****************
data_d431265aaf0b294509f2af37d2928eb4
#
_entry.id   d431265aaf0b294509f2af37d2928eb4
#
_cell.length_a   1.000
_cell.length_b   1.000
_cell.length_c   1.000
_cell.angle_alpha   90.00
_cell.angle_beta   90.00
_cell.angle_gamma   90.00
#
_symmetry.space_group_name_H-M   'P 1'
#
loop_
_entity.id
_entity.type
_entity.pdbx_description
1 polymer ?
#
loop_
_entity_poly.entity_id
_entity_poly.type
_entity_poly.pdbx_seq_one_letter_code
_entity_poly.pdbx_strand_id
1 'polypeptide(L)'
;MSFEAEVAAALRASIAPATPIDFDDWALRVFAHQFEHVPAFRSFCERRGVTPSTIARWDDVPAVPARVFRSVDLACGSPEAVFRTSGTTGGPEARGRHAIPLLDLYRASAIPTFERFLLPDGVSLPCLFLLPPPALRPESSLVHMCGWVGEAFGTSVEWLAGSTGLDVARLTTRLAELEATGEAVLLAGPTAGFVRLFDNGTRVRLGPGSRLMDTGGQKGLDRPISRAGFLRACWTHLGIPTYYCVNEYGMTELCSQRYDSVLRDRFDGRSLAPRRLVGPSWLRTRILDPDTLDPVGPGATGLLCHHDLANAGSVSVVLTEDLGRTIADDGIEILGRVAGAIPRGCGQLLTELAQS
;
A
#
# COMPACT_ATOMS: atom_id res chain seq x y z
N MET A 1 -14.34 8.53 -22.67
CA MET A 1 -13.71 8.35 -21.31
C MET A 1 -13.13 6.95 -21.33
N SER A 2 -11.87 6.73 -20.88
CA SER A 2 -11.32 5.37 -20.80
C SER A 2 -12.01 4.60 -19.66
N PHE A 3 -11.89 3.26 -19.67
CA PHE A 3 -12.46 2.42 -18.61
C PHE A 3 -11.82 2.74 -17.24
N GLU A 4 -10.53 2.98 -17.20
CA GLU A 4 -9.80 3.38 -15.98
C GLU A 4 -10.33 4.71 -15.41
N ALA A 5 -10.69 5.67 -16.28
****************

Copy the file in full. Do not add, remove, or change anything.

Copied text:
data_d431265aaf0b294509f2af37d2928eb4
#
_entry.id   d431265aaf0b294509f2af37d2928eb4
#
_cell.length_a   1.000
_cell.length_b   1.000
_cell.length_c   1.000
_cell.angle_alpha   90.00
_cell.angle_beta   90.00
_cell.angle_gamma   90.00
#
_symmetry.space_group_name_H-M   'P 1'
#
loop_
_entity.id
_entity.type
_entity.pdbx_description
1 polymer ?
#
loop_
_entity_poly.entity_id
_entity_poly.type
_entity_poly.pdbx_seq_one_letter_code
_entity_poly.pdbx_strand_id
1 'polypeptide(L)'
;MSFEAEVAAALRASIAPATPIDFDDWALRVFAHQFEHVPAFRSFCERRGVTPSTIARWDDVPAVPARVFRSVDLACGSPEAVFRTSGTTGGPEARGRHAIPLLDLYRASAIPTFERFLLPDGVSLPCLFLLPPPALRPESSLVHMCGWVGEAFGTSVEWLAGSTGLDVARLTTRLAELEATGEAVLLAGPTAGFVRLFDNGTRVRLGPGSRLMDTGGQKGLDRPISRAGFLRACWTHLGIPTYYCVNEYGMTELCSQRYDSVLRDRFDGRSLAPRRLVGPSWLRTRILDPDTLDPVGPGATGLLCHHDLANAGSVSVVLTEDLGRTIADDGIEILGRVAGAIPRGCGQLLTELAQS
;
A
#
# COMPACT_ATOMS: atom_id res chain seq x y z
N MET A 1 -14.34 8.53 -22.67
CA MET A 1 -13.71 8.35 -21.31
C MET A 1 -13.13 6.95 -21.33
N SER A 2 -11.87 6.73 -20.88
CA SER A 2 -11.32 5.37 -20.80
C SER A 2 -12.01 4.60 -19.66
N PHE A 3 -11.89 3.26 -19.67
CA PHE A 3 -12.46 2.42 -18.61
C PHE A 3 -11.82 2.74 -17.24
N GLU A 4 -10.53 2.98 -17.20
CA GLU A 4 -9.80 3.38 -15.98
C GLU A 4 -10.33 4.71 -15.41
N ALA A 5 -10.69 5.67 -16.28